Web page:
The Treasurer also noted that applications for the Homestead Rebates are still being accepted.
“Homeowners and tenants who still have not applied for the rebate have until October 31, 2008, to file their applications. The clock is winding down, so anyone who has not yet filed should do so quickly,” he said.
Homeowners may file by phone (1-877-658-2972) or online at www.state.nj.us/treasury/taxation 24 hours a day, 7 days a week. Tenants can complete and file a paper Homestead Rebate Application, Form TR-1040. Copies of Form TR-1040 and instructions are available on the Division of Taxation’s Web site at www.state.nj.us/treasury/taxation/prntgit.htm . Or, tenants can use NJ WebFile, the Division’s free Internet filing system, which is available at www.njwebfile.com
Applicants who have already filed can check the status of their rebate check by calling 1-877-658-2972, or online at www.state.nj.us/treasury/taxation/homestead/hrintro.htm .
Information about the Homestead Rebate Program is available online at www.state.nj.us/treasury/taxation/homestead/hrintro.htm or by calling the Homestead Rebate Hotline (1-888-238-1233 for homeowners or 1-888-213-8623 for tenants).
Information regarding all State property tax relief programs can be found on the Division of Taxation’s Web site at www.state.nj.us/treasury/taxation/relief.htm .
Easing the Property Tax Burden in New Jersey
Total Property Tax Relief in FY 07, 08, and 09 Budgets
• FY 07: $14.9 billion
• FY 08: $16.6 billion
• FY 09: $16.7 billion
• Three year total: $48.2 billion
Direct Property Tax Relief in FY 07, 08 and 09 Budgets*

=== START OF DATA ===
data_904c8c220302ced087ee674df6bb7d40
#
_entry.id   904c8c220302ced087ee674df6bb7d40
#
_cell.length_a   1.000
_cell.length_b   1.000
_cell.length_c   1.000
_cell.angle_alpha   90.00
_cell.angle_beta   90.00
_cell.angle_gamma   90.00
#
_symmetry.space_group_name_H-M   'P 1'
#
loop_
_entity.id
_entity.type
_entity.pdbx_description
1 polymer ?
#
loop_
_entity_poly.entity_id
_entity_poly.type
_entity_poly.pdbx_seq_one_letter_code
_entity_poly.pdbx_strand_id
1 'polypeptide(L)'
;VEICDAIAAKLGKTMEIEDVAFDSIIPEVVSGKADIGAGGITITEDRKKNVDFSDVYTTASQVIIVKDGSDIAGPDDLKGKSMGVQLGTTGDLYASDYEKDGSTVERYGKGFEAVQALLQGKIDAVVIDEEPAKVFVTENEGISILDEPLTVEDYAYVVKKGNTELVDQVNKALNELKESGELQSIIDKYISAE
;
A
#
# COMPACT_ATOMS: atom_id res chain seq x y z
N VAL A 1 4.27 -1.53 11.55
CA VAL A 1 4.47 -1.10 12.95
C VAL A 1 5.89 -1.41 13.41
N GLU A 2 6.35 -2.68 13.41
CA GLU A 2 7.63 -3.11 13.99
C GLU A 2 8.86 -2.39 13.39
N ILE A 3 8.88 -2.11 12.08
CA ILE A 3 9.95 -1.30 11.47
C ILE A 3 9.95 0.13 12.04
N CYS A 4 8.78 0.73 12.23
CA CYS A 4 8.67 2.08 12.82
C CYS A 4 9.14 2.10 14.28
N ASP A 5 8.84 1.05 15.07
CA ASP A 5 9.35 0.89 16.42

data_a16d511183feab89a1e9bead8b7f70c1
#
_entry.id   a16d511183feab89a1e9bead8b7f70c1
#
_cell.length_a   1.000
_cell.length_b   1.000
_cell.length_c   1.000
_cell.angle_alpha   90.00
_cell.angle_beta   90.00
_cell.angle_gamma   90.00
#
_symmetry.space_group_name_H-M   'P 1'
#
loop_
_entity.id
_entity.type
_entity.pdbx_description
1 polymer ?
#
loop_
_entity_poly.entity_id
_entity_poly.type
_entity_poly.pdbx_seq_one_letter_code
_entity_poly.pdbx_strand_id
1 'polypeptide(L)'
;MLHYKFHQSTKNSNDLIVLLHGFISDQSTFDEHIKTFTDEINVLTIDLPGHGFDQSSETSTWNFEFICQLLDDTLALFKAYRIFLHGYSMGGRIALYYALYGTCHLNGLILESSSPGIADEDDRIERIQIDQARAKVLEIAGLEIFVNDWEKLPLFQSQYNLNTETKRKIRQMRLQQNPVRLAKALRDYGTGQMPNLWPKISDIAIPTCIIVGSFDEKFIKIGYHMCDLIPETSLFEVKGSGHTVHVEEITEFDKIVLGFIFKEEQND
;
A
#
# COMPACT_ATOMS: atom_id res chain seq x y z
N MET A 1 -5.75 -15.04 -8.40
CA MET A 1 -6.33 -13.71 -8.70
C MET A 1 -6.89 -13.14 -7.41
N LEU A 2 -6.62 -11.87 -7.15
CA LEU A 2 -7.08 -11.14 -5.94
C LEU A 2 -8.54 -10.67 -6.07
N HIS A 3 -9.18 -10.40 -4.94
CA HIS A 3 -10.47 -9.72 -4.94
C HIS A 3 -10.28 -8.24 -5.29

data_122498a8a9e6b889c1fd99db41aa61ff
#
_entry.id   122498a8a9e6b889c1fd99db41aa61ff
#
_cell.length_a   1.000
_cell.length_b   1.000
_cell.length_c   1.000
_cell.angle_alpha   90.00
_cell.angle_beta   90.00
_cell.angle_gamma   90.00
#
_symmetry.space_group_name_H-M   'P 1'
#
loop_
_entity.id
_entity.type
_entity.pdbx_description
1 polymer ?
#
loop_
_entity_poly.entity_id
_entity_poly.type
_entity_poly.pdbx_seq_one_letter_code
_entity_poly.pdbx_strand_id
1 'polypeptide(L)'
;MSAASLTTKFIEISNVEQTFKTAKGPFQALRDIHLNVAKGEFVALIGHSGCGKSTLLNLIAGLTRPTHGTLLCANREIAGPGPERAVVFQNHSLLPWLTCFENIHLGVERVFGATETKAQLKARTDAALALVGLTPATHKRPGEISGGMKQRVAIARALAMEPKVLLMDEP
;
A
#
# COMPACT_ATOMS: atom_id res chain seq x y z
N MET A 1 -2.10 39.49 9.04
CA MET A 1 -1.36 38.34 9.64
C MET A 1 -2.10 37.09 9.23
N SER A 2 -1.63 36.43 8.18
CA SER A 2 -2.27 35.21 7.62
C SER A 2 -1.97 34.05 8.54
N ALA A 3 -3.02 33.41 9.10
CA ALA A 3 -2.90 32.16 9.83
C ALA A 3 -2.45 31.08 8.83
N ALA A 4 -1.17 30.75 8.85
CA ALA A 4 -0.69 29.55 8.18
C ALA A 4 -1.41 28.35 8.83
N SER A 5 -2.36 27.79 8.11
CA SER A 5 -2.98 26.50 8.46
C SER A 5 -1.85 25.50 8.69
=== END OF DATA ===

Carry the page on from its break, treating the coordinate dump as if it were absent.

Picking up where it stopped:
• FY 07: $1.7 billion
• FY 08: $2.8 billion
• FY 09: $2.5 billion
• Three year total: $7 billion
* Direct includes Homestead Rebates, Senior Freeze, property tax deduction, veterans’
property tax deduction and the senior/disabled property tax deduction.
How Direct Relief Lightens New Jersey’s Tax Burden
Total *Residential Property Tax Levy:
• 05: $14.8 billion
• 06: $15.9 billion
• 07: $16.8 billion
• Minus Direct Relief: -$7 billion
• Three year net levy: $41.2 billion
Direct relief has offset 17 percent of local property taxes
*Residential property levy is approximately 76 percent of total levy
How State Aid Shrinks the Local Tax Bill
State Aid to Local *Education:
• FY 07: $10.3 billion
• FY 08: $10.9 billion
• FY 09: $11.5 billion
State Aid to Municipalities:
• FY 07: $2.0
• FY 08: $1.9 billion
• FY 09: $1.8 billion
*Education support on average represents one-half to three quarters of local property tax bill
Making Room for Property Tax Relief
• No new or increased taxes in two years
• FY 09 spending $600 million below FY 08
• $3 billion in actions to hold line on FY 09 spending
• Operating budget for every Department cut
Easing the Burden Through Property Tax Reforms
• 4 percent cap on levy growth (special session reform)
• The $6.4 billion in savings from pension and health benefit reforms through 2022 includes $1.6 billion in savings to local governments
• Spending vigilance through State Comptroller and new county schools superintendents
• Incentives for mergers and consolidations